By Casey Michel
By Dianna Wray
By Dianna Wray
By Sean Pendergast
By Casey Michel
By Cory Garcia
By Jeff Balke
By Craig Malisow
The Real Question
Michael Berryhill's article in the January 19 issue, "The Curriculum Question," would be better titled "The Privatization Question." Mr. Berryhill's article displays both ignorance of the reading programs and a basic misunderstanding of the issue at hand.
As a first-grade teacher with experience in both DISTAR and literature-based reading instruction, I find Mr. Berryhill's dismissal of "whole language" upsetting. While definitions of "whole language" are hard to pin down (Bergeron in The Journal of Reading Behavior recently reviewed 64 scholastic articles, and found that each author defined whole language differently), no good reading program encourages children to "skip" words, or do without phonics. Phonetic instruction is a crucial component of any reading program.
The essential difference between literature-based reading programs and phonics programs is not, as Berryhill suggests, an emphasis on "skipping words," but rather an emphasis on developing integrated reading skills using authentic literature to pique students' interest. Literature-based reading programs teach skills within the context of books, rather than as isolated and disintegrated abilities. Whole language proceeds from the assumption that without well-written, engrossing and captivating literature, children will not grow up to have a love and appreciation of reading and learning.
Mr. Berryhill also misrepresented Mr. Privett's motivation and distorted the facts. Many schools throughout the district have adopted DISTAR without an outlay of a million dollars. Your article neglected to mention that E.O. Smith has since adopted DISTAR and Jerry Silbert provided them extensive training. I was present at the training, and my school partially adopted the program at a cost considerably less than $300 per student. The article never addressed what percentage of this amount would make up Mr. Privett's profit margin. In fact, Mr. Privett's stated goal was not to create a curriculum but to privately manage four public schools. The article addresses none of the crucial issues surrounding privatization of schools, which alone could fill an entire issue of your publication.
Next time, the Houston Press should respect its readers enough to investigate and research all aspects of the story, instead of portraying one perspective as fact.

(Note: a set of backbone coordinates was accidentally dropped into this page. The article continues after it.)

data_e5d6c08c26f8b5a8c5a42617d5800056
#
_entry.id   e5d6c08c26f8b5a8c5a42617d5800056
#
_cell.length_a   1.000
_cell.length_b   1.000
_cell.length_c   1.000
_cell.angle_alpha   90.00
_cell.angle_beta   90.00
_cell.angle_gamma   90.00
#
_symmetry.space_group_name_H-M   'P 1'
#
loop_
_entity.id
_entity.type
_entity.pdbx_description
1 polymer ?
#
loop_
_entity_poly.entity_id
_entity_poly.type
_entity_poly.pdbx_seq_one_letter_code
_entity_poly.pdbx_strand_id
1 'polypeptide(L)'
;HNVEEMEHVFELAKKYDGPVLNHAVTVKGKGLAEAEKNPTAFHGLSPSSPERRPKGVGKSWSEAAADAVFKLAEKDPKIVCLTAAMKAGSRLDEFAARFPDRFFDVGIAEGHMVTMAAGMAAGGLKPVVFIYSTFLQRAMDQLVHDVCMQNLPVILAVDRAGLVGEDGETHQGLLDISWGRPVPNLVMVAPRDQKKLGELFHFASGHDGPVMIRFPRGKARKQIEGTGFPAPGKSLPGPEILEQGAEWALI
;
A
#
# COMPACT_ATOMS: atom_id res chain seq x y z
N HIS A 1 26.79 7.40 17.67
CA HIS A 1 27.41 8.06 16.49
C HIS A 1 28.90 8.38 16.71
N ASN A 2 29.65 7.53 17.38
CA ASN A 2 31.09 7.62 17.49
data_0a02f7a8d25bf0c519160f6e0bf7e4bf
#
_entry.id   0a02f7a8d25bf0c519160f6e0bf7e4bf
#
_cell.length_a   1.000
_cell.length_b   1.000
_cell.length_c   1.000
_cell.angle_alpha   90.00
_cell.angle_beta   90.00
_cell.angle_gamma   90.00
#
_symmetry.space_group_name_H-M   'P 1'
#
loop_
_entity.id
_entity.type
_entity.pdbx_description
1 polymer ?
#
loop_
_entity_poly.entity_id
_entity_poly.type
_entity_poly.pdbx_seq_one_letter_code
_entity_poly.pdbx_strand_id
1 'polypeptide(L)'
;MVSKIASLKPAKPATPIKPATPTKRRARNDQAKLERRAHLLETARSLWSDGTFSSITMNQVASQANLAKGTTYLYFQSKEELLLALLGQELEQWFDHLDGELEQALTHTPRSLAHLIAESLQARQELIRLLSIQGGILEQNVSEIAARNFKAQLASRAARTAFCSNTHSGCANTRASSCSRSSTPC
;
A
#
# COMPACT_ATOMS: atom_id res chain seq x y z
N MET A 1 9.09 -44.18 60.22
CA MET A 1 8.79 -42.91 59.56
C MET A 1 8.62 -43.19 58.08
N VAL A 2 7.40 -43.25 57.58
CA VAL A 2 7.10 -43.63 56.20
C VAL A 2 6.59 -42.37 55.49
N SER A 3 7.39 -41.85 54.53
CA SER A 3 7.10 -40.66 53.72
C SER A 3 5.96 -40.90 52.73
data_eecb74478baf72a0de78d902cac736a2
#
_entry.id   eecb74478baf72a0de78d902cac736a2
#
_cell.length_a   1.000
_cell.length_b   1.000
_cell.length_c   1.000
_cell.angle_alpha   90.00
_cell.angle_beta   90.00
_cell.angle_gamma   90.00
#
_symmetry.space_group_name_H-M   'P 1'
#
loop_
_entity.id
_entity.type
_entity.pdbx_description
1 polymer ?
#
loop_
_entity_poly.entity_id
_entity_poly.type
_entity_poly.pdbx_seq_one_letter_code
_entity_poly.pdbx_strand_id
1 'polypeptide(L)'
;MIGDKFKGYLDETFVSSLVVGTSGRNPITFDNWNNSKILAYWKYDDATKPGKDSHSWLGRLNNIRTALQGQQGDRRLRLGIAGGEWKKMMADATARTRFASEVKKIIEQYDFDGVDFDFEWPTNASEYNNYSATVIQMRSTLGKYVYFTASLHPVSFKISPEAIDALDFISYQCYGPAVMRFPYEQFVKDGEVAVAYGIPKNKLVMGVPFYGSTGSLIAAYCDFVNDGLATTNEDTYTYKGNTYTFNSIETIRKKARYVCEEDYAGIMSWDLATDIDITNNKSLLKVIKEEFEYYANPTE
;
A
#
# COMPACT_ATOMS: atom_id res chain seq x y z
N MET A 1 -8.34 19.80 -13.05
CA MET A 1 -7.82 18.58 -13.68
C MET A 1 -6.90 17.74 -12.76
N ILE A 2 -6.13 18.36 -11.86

Teacher, Eighth Avenue Elementary
The Real Answer?
At Wesley Elementary, Principal Thaddeus Lott is heading efforts to revolutionize the way our schools teach subjects from math to language arts using the DISTAR curriculum, which was featured in your article "The Curriculum Question" [By Michael Berryhill, January 19]. He is not the only one in this venture. In a 1993 article in Educational Research, J.S. Fuerst and Dorothy Fuerst chronicle the success of the DISTAR curriculum in an inner-city program in Chicago funded by Title I of the Federal Education Act.
The Child Parent Center Program used DISTAR to provide a structured learning program to enrich the education of disadvantaged children who otherwise lack necessary structure in their lives: "The DISTAR program developed the child's vocabulary and language concepts and effectively lengthened his/her attention span, as well as teaching him/her to speak in sentences."
The DISTAR program targeted students before entering primary school and was most effective when upheld for up to six years afterward. The results? Upon completion, CPC students scored above the control group from the same socioeconomic area, but below the national norm. In terms of long-term results, 62 percent of the children graduated from high school as opposed to the 49 percent of the control group.
Clearly, DISTAR was not the only element in the equation of success. Parent involvement in workshops, classrooms and school discussions was most vital. Determination from qualified teachers, social workers, counselors and administrators was imperative also.
The critics of DISTAR claim that it is not cognitively challenging, because of its emphasis on drills and repetition. As a middle school teacher, I find it difficult to inculcate young minds who cannot express cognitive thought, because they lack the necessary skills to even write a complete sentence.
According to the U.S. Census Bureau, in the southeast area where I teach, 35 percent of youths over 25 have less than a ninth-grade education with a poverty level that matches that percentage. We as leaders of our schools need to be honest and forthright about what is happening to the percentage of students who are leaving school at an early age without the skills to survive. Do we need to teach a curriculum that elevates cognitive skills, or do we teach a curriculum that emphasizes basic skills?
A Fish Story
I'm not sure whose leg Ray Hill was pulling when he told Tim Fleck that Harvey Milk "hated the opera," but Fleck, looking for a cheap sneer at what he calls the "liberal arts establishment," swallowed the story hook, line and sinker [News, "Caught Dead in an Opera," January 19].
As is amply documented in Randy Shilts' biography, The Mayor of Castro Street, Milk was a lifelong opera fan, in New York and San Francisco, and in fact attended a historic performance of Tosca at the San Francisco Opera house the weekend before he was murdered. Describing the occasion in a note to a friend, he wrote, "Ah -- life is worth living." It is true he wasn't quite caught dead there.
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